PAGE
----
Sunday, December 9, 2012
Déjà Vu Dream
Have you ever had déjà vu in a dream?
I was between the dream world and the conscious state. I could see the bedroom around me but in some distant place I also experienced myself walking through a doorway. An enchanting old woman with flowing hair passed by me in a motorized wheelchair. I turned toward her. Instantly, there was a sort of conscious realization that I had seen her before; that this chance encounter was some sort of "glitch" in the dream program. At that precise moment our eyes met and she winked at me. I smiled as I jolted myself awake.
Who was she I wondered. I remained still so as not to completely disrupt the flow of thoughts coming from the dream state. If I stood up the dreams would fade into that pure energetic mist that flows through the cavities of my mind. I thought back to the dream. Each stretch backward becoming more and more difficult. Like a fading memory of a dream I once had but cannot touch. I have seen her before. Many times I think, at least four or five times that I could remember.
I went into the bathroom to wash my face. As I looked in the mirror, I noticed that the fine lines around my mouth were more pronounced. I thought back again to the old woman whose face was marked by the ebb and flow of time. A thought disrupted my racing heartbeat. What if that old woman was me? I looked at myself again in the mirror. If I were her, I would be happy to see myself like this, even with these advancing imperfections. I smiled again. The concept of time travel crossed my mind. The marriage of the flesh with machine. The complete indulgence of our conscious awareness playing in a virtual program. Why couldn't we time travel in our own mind? Go back and do what I might have just done here early this morning.
Let's examine the idea of time's motion and flow by comparing it to a dream. What does it mean when you're in an elevator in a dream and the elevator moves? Simply that the elevator is located at once place at one moment in time and at another place at later moment in time.
At time t, the elevator is on the rez-de-chaussée (ground floor). At later times t2 and t3, the elevator is located at places further up: the premier étage then finally to the penthouse at the very top. The motion of the elevator is defined in reference to time: the elevator moves by being located at different places at different times. If at every moment the elevator stayed in the same place - the rez-de-chaussée - then we would say that the elevator did not move.
Ordinary objects move with respect to time. So if time itself moves, it must move with respect to some other sort of time. But what sort of time would that other time be?
Let's think this through more carefully. Time seems to move by the present moment moving. At this moment, the elevator is on the ground floor. It is noon. Later the present moment reads 12:30 p.m. on the clock next to the elevator. Later still, 2 p.m., and so on.
Since motion is defined by reference to time, the present moment, if it is moving, must have these three different locations at three different times, t1, t2, t3, just as the moving elevator had three different locations at three different times. But the picture of the elevators is confusing. It mentions the times noon, 12:30, and 2:00, but it also mentions three other times, t1, t2, and t3. These are the times with respect to which the present moment is moving. But like I asked, in what sort of time does time itself move?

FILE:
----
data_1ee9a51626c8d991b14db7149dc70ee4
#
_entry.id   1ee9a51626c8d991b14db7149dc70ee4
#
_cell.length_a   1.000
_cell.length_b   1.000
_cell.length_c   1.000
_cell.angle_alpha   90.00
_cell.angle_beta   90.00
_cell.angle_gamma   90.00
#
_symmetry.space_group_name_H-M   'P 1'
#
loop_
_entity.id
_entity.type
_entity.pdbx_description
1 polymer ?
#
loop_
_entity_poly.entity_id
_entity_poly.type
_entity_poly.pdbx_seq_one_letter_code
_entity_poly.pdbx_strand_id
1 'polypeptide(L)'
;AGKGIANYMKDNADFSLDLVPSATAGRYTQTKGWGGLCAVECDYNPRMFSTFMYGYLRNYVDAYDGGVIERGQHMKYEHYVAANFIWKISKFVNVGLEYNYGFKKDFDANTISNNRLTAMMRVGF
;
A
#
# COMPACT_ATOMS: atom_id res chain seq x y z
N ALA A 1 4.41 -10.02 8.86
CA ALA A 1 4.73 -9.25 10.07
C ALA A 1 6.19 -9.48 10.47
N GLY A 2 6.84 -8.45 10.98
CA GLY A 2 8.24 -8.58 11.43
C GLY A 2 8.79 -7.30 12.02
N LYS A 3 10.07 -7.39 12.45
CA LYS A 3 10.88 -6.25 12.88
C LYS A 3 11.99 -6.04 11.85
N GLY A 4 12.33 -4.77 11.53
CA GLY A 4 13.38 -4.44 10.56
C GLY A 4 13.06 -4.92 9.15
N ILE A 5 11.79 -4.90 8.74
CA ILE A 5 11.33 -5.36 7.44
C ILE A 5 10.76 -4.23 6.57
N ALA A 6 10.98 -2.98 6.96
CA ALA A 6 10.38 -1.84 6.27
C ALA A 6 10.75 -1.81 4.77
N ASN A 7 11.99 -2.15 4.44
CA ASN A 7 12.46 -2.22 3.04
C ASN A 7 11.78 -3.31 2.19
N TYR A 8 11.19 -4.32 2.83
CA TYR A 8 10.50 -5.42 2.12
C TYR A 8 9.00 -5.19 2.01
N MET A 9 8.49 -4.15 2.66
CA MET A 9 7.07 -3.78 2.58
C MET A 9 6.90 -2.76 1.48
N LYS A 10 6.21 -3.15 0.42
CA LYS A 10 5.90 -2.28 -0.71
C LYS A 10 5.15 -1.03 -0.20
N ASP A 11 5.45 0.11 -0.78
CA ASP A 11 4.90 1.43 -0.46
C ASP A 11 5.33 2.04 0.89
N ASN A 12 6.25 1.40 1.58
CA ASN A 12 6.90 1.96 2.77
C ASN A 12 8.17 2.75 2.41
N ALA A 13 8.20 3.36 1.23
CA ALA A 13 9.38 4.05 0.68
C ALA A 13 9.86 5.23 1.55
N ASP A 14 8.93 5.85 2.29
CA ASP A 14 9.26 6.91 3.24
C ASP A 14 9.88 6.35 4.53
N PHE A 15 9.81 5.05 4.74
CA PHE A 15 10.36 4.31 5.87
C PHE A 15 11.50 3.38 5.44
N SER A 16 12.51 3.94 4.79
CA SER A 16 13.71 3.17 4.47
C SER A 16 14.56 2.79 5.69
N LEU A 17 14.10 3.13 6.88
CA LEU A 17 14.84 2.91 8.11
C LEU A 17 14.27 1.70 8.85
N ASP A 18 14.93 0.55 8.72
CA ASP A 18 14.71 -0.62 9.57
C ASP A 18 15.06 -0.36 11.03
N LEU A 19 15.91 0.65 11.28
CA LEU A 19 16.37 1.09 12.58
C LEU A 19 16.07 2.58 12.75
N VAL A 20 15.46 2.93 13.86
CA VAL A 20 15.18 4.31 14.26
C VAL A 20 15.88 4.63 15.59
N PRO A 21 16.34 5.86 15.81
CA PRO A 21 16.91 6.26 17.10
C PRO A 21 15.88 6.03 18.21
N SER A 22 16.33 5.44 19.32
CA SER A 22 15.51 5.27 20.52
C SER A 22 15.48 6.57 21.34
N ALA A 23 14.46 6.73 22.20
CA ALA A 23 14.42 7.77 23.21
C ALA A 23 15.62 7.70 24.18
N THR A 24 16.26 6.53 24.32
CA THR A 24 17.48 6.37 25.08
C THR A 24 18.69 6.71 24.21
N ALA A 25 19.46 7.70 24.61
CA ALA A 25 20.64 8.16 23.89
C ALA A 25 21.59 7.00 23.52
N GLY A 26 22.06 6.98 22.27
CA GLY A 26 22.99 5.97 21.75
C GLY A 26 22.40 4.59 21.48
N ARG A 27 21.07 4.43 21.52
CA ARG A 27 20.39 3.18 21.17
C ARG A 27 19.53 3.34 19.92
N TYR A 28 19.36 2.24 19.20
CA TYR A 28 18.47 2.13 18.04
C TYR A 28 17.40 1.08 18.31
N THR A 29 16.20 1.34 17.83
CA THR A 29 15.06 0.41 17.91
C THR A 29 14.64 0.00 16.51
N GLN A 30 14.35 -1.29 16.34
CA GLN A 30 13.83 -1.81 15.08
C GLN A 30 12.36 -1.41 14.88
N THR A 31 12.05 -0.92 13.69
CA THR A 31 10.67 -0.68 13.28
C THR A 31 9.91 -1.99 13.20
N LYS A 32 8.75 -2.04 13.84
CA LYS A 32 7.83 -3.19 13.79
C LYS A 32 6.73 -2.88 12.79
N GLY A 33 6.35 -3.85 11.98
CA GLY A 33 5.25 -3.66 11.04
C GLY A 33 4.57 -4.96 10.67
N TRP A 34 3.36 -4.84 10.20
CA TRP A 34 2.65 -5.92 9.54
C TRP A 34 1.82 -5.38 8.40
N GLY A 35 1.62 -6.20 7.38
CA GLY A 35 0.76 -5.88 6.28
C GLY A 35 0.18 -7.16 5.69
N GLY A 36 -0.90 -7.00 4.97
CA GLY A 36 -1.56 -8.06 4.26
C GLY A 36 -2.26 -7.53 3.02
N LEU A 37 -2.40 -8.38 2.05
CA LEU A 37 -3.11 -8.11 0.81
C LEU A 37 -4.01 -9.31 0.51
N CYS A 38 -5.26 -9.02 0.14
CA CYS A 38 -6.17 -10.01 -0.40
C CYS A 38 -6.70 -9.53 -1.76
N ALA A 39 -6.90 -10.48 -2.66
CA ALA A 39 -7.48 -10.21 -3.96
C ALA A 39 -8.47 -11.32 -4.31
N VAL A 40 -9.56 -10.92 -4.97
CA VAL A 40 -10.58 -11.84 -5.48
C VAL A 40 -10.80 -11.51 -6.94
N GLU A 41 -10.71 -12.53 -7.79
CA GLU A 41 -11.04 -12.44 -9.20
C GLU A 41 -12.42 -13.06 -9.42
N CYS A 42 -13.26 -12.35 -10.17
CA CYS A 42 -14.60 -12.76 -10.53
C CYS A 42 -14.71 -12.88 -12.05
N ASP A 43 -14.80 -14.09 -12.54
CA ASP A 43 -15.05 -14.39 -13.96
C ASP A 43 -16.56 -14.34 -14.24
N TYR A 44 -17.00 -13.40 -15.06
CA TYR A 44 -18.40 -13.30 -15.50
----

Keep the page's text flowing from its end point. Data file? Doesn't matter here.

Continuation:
One possibility is that t1, t2, and t3 are part of a different sort of time, call it "dreamtime". Just as elevators move with respect to something else (time), time itself moves with respect to something else (dreamtime). Most motion takes place with respect to the familiar timeline, but time itself moves with respect to another timeline, dream time.
If ordinary time moves, so too would dreamtime. If in the future I have the option to travel back in dreamtime, I might have chosen early this morning as a destination dreamtime arrival. Of course that means that dreamtime would also have to move with respect to yet another sort of time, dreamy-dreamtime. That time must also move, which introduces dreamy-dream-dreamtime. If I can believe in time, I can believe in an infinite series of time.
Of course instead of being part of dreamtime, perhaps t1, t2, and t3 are just part of ordinary time as shown on my Sleep Cycle App and/or the digital clock display on my cell phone. In particular, t1, t2, and t3 could be the times noon, 12:30, and 2:00. According to this view, time moves with respect to itself.
Although the concept of dreamy-dream-dreamtime might seem a bit much, there's something strange about ordinary time. Noon is present at noon and 2:00 is present at 2:00, but that doesn't capture a flow of time. So, let's compare time to space, from present to here. Consider the spatial locations in an elevator shaft connecting these delightful little boxes that play music connecting the ground floor up to the penthouse. Anyone on the ground floor can truthfully say "This is the ground floor". Likewise, anyone on the penthouse level can say "here is the Penthouse", noon is present at noon, and so on. But space doesn't move. The line in space connecting the ground floor to the penthouse is static. The mere fact that members of a series are located at themselves does not make that series move, whether that series consists of points in time or locations in space.
Going back to my thought on glitches. Glitches can be accidental, systemic, or deliberate. An accidental glitch, like déjà vu in a dream, is one that is unintended, and difficult to anticipate because it has no systematic explanation. It just happens from time to time, or rather, from dreamtime to dreamtime.